When I go to bed, I think about how much I love my friends, how thankful I am for my parents and how much I wish I had the courage to reach out to those who still mean the world to me, after all the painful history we endured in relation to one another.
I wish I had Adele’s courage to just say what I mean for the sake of releasing my thoughts into the universe, so that maybe a small chance exists for a happily ever after.
Every decision you ever made led you to this very moment.
Thirty-four days ago, I traveled to Paris with a friend.
I’ll never forget my carefree, joyous, serene experience traveling one of the world’s most beautiful cities for the very first time. Just five days after I left France, terror struck just 15 minutes away from my accommodations.
I couldn’t escape the frantic “are you okay?” messages, and the overall sweeping panic across the media.
One of those 130 victims could’ve been a friend, a relative, hell, I could’ve been one of the 130.
If I made one different decision, my first moments in Paris may not have been carefree, joyous and serene.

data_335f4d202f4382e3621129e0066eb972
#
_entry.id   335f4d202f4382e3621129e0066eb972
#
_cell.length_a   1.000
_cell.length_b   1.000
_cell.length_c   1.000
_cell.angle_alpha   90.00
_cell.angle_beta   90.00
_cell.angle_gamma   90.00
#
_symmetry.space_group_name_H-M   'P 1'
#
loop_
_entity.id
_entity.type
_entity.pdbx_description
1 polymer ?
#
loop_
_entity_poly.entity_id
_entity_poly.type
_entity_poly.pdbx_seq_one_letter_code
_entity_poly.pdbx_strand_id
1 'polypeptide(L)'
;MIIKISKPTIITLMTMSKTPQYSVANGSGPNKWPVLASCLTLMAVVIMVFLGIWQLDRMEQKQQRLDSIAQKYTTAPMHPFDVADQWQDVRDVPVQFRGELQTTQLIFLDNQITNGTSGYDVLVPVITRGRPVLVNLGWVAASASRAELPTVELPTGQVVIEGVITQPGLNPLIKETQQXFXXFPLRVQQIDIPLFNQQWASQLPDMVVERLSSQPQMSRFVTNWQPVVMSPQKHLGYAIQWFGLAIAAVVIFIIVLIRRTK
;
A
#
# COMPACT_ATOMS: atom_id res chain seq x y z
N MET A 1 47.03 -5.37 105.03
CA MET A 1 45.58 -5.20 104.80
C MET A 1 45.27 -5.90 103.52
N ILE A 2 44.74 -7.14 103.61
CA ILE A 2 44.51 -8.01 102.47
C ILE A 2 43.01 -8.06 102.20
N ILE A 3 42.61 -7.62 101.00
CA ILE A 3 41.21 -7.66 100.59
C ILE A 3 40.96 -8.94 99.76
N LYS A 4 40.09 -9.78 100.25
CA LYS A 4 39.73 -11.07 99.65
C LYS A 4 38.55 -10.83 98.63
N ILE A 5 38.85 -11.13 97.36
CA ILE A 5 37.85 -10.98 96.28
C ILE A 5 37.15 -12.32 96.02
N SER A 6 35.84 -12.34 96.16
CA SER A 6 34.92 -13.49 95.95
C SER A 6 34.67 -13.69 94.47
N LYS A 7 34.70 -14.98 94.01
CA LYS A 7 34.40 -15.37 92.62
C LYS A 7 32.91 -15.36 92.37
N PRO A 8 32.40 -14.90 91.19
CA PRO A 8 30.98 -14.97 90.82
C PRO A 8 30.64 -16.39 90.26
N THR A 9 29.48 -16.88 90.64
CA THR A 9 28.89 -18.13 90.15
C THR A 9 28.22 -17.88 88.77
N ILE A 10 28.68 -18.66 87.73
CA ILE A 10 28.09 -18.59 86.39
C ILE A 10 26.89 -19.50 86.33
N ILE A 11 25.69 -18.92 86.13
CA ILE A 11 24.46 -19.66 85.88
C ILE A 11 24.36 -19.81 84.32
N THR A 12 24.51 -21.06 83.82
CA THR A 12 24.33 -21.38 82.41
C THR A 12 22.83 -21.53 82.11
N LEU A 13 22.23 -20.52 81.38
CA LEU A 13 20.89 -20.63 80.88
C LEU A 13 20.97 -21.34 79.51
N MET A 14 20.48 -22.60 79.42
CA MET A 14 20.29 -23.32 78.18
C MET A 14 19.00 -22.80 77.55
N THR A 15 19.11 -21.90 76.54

I thank my lucky stars I ended up in Paris November 5 to November 8, to see Paris in its most pure beauty, to have my health and safety in tact, to continue having the chance to live and to maybe for once just make the “mistakes” I’ve so desperately feared making.
Our generation needs to come to grips with the fact that we’re not invincible.
Open your eyes.
War, terror and unrest surrounds us. Crisis comes into fruition like clockwork nowadays, but we never think it could be us.
If I had done one thing differently, it could’ve been me.
I, like you, need to stop fearing honesty, because the fact of the matter is that life really is too short and too precious to leave some words unsaid.
Maybe it’s been days, months or years since that one problem keeping you up at night first developed. Make sense of the madness today, because tomorrow proves no guarantee.
We owe it to ourselves to live life to the fullest, to not hold back and to say "I love you" a million times a day.
If today was your last day, wouldn’t you want that to be the legacy you leave?
Take a second to remove yourself from the situations you regret and think of the situation holistically.
What’s holding our generation back from honesty?
Is it the socially constructed fear of being “crazy,” or just the own barriers we build?
Perhaps it’s time for our generation to identify more with Adele, and realize that time maybe doesn’t heal all wounds.
There truly is no time like the present to take matters into our own hands.
Today’s the day.